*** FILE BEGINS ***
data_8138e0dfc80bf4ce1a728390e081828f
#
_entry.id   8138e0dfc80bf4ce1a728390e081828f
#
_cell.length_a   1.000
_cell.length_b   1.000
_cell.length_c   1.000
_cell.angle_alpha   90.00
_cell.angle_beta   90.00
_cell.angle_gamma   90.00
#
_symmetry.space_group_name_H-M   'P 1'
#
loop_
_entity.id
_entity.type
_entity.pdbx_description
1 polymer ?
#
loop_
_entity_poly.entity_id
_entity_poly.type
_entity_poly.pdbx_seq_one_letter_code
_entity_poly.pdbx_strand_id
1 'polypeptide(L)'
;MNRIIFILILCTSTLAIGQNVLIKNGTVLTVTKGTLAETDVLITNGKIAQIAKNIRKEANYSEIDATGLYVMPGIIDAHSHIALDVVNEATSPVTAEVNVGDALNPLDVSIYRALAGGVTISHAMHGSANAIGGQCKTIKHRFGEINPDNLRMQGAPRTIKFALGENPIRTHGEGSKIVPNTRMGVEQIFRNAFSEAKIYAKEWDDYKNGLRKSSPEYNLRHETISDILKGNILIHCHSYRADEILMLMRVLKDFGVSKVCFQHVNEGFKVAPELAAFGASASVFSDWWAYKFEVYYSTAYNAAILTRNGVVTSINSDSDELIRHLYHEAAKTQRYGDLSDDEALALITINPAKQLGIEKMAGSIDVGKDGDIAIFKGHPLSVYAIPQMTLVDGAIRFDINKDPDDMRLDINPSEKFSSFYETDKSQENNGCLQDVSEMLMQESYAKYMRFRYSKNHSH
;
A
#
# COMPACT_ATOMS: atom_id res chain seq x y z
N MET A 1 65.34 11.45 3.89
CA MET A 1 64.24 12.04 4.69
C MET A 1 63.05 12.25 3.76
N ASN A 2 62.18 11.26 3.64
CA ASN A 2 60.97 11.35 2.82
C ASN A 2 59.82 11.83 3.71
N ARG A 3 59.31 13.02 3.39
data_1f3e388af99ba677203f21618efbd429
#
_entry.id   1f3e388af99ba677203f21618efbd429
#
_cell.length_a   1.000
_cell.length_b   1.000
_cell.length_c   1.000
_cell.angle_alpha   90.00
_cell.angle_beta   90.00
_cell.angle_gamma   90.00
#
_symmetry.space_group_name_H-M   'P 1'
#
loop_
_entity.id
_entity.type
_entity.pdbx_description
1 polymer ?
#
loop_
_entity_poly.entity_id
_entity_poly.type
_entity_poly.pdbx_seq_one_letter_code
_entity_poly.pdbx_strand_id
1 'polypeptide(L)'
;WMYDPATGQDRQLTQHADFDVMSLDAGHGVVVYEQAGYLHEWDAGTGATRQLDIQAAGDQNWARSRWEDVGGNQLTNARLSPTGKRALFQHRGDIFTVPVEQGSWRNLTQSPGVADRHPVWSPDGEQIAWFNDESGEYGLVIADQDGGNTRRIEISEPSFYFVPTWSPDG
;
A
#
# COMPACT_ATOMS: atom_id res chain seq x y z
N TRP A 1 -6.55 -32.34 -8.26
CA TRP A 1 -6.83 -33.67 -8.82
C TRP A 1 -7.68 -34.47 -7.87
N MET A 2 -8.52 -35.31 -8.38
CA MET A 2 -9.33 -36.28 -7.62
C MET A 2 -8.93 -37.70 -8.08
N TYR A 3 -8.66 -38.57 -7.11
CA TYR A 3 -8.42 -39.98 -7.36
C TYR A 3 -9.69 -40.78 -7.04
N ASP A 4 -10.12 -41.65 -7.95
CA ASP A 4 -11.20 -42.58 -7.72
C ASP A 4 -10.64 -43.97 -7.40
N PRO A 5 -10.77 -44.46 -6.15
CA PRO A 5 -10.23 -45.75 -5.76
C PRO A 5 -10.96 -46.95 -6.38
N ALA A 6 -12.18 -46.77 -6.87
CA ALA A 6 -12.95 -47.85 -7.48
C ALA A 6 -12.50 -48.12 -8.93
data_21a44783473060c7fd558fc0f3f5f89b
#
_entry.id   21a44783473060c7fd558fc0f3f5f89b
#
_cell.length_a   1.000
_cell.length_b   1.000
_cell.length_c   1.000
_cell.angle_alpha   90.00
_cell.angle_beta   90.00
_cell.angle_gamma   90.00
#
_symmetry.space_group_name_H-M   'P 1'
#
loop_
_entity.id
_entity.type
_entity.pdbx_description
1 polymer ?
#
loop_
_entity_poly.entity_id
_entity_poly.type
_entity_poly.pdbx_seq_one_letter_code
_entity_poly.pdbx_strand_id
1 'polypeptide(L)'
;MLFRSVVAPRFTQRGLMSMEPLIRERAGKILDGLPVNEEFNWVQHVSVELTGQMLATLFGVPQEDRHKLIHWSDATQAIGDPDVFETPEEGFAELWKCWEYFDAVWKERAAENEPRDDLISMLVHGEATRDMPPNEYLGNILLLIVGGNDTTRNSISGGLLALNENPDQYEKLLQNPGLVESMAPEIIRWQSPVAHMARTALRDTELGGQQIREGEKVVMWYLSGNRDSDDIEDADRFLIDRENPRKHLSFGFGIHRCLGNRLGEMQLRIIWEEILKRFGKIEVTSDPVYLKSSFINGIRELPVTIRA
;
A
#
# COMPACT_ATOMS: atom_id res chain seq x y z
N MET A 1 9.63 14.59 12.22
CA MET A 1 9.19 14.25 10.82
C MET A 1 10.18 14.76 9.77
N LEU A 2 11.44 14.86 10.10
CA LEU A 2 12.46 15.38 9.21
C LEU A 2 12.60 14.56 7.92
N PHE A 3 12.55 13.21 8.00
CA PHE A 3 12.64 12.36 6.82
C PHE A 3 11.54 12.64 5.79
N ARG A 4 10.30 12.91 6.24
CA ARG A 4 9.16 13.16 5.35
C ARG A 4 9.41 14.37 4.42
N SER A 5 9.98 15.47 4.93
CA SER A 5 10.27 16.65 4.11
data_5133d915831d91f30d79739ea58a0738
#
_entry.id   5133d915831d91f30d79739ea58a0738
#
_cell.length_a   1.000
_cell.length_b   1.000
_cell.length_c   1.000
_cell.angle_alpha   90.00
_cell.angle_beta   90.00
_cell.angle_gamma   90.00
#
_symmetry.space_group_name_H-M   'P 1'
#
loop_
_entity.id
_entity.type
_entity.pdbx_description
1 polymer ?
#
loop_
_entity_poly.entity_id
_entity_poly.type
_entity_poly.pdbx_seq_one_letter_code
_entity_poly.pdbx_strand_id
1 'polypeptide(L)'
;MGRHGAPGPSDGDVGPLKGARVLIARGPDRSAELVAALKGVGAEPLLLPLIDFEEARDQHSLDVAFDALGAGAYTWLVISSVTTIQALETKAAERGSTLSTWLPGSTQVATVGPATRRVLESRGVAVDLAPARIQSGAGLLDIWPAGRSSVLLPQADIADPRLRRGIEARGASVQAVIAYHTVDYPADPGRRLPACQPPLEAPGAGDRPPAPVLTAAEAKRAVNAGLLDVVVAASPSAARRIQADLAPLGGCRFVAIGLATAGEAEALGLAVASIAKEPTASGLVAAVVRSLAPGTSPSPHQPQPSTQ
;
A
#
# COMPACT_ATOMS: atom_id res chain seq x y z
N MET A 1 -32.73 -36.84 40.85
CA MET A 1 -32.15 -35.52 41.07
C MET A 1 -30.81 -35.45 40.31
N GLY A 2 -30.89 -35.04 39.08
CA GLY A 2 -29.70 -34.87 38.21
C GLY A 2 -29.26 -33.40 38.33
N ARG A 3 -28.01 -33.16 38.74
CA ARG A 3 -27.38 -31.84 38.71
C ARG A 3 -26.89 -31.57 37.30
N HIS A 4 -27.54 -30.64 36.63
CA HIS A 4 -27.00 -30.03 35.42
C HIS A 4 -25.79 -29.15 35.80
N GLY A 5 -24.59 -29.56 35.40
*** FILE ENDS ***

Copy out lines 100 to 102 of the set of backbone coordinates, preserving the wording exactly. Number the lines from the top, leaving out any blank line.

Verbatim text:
_entity.id
_entity.type
_entity.pdbx_description